Now that I've met the most perspicacious man in London - my new agent, Guy Rose - one might have thought that we'd be in the home straight by now, and that the most perspicacious publisher in London would have emerged from many contenders. Instead, alas, it's more of the same.
Guy sent my book, Myra, Beyond Saddleworth, to nine publishers. Within the first fortnight we'd had two rejections. When he took me on, I'd warned him he might be facing forty rejections from publishers, as I had from agents. I'm pretty sure he didn't believe me. As an agent you learn to back your own hunches, so why would he think he was wrong this time?
We met at his club, the BAFTA in Piccadilly. Unfortunately I misunderstood what he'd told me, so was wandering up and down Sackville Street looking for it. This is a street I used to be pretty familiar with, as my brother worked out of offices there. We launched many a wonderful liquid lunch from there, not least one after my Uncle John's funeral, which my father and I had attended together.
Like all our family funerals, this one had been a mixture of stress, sadness and some black humour, though chiefly the first two. It was the first time Dad had seen David's place of work and he was deeply impressed by it, by the fact that my brother had a fine office with a half-moon window, that he had a secretary, that he was clearly a competent and much respected businessman. I don't remember what the lunch consisted of, though seem to recall a deliciously cold rosé that my father was also deeply impressed by - he had the gift of enjoying the small things in life with an intensity that more sophisticated people miss out on. David in the 1980s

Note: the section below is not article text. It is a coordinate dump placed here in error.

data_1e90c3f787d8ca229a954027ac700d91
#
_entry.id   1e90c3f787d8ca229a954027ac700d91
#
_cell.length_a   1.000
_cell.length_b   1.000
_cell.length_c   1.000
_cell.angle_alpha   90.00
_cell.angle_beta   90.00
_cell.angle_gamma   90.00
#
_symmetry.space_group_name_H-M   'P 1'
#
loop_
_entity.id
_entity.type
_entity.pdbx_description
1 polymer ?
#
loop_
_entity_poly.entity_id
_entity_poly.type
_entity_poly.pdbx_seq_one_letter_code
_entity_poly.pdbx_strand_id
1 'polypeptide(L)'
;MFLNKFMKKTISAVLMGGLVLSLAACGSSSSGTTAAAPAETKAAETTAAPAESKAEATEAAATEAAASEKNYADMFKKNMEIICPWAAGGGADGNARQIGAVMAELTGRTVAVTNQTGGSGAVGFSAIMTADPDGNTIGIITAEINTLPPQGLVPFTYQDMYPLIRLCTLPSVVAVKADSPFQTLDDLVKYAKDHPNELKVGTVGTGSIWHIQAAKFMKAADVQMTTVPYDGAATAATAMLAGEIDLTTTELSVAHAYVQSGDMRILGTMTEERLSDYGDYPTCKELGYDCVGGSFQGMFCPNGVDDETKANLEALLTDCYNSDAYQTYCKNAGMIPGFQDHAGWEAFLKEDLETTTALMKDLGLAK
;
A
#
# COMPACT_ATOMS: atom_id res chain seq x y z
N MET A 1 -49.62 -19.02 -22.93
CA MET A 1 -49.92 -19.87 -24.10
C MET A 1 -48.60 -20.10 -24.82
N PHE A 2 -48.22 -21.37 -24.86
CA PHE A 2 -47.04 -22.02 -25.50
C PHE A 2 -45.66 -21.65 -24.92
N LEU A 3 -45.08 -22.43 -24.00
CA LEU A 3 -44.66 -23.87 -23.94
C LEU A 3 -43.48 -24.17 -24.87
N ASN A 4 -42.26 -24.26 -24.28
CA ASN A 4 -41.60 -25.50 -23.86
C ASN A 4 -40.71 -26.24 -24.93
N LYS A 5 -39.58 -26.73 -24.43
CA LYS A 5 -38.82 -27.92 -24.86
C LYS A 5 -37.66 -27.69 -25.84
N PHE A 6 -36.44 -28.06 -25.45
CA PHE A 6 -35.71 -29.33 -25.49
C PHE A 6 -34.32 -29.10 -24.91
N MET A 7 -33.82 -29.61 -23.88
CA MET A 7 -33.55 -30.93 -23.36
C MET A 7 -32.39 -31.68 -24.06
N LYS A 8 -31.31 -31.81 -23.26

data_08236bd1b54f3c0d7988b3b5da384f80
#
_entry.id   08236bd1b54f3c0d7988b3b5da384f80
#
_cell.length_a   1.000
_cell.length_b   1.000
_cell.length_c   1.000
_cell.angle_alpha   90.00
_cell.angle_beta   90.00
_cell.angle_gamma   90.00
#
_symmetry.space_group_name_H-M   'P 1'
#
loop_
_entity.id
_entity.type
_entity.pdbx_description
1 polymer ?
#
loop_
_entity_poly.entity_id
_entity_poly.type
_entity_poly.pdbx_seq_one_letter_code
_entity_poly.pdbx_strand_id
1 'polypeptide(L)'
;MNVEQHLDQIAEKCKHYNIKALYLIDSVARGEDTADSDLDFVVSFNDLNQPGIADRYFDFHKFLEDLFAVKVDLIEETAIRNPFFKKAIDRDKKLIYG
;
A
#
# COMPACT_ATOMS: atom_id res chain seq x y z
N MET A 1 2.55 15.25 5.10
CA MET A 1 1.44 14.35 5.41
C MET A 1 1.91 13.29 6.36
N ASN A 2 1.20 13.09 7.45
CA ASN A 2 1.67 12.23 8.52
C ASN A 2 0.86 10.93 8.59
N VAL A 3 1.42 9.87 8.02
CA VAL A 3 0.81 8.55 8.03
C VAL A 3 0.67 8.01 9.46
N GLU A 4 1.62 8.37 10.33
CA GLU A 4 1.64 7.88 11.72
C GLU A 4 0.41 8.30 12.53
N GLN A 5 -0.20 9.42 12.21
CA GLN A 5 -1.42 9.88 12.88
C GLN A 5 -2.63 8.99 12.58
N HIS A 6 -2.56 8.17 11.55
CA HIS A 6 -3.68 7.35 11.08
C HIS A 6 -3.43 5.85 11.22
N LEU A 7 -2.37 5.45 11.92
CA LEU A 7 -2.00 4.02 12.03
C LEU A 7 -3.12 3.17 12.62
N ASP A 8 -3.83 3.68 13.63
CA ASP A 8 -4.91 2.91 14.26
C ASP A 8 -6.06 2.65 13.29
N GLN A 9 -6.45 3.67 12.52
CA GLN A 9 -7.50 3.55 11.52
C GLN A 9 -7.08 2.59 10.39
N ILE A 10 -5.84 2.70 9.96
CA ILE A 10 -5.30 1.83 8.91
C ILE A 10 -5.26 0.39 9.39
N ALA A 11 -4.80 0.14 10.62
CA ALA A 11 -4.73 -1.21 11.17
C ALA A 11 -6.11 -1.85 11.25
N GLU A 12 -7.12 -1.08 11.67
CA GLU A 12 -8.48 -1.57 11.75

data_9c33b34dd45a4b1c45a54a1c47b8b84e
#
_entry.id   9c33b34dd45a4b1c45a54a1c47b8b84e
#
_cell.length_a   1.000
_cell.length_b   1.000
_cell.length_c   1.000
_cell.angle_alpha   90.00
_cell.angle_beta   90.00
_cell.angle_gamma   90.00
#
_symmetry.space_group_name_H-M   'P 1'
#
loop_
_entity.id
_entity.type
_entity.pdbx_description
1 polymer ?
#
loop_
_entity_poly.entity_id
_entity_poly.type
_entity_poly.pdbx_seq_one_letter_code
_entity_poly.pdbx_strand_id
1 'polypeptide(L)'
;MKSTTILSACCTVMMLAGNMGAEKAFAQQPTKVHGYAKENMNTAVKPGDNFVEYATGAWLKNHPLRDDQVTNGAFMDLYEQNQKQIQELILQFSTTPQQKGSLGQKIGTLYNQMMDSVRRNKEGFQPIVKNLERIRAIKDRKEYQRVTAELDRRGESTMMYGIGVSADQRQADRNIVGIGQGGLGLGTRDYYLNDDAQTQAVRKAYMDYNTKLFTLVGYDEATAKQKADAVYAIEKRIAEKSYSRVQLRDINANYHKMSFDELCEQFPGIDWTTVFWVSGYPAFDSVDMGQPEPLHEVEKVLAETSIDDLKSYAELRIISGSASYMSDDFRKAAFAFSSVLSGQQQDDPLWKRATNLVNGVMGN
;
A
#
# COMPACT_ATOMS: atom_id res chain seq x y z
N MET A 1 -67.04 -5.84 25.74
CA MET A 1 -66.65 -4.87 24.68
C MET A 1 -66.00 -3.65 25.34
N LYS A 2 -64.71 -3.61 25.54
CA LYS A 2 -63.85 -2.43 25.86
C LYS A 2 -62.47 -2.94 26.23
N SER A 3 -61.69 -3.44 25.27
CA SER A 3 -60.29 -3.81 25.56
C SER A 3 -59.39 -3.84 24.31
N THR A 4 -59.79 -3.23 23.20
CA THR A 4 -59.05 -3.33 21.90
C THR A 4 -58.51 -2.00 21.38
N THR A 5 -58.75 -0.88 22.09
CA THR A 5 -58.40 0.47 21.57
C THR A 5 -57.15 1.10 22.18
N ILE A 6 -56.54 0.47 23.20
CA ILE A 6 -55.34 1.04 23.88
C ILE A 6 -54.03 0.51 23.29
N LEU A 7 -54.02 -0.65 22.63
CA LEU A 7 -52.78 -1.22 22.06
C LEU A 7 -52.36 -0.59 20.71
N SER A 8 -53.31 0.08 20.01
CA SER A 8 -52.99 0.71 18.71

But this morning, looking for Guy, there was no friendly secretary to direct me. The street appeared to be deserted, apart from a few Philppino and Australian tourists who had no idea where they were, never mind where BAFTA was. It turned out a huge lorry was blocking the entrance to the club, otherwise I might have arrived on time.
The most perspicacious man in London was as urbane and charming as I expected from chatting to him on the phone, but he had a sheaf of emails from publishers, karmic revenge for the chaos of my latecoming. The first was from a lady. Now this was a class of people I had been warned against. Zoe Wicomb, the great South African novelist who took me through the doctorate, advised me to send the book only to chaps, because the women in publishing were all wimps. Moreover, they were mostly called Camilla, which meant they had expectations of making a good marriage, not a good career.
The lady in question was not called Camilla but she did confess to feeling 'squeamish.' Not the writing, she said. It's the subject matter.
Given that the literary canon runs from the Marquis de Sade through Henry Miller, Anais Nin, William Burroughs and Allan Ginsberg to modern writers like Chuck Palahniuk, who wrote his most famous novel, The Fight Club, to disturb a publisher who'd rejected a previous work for being too disturbing, you might think modern publishers would be used to challenging material.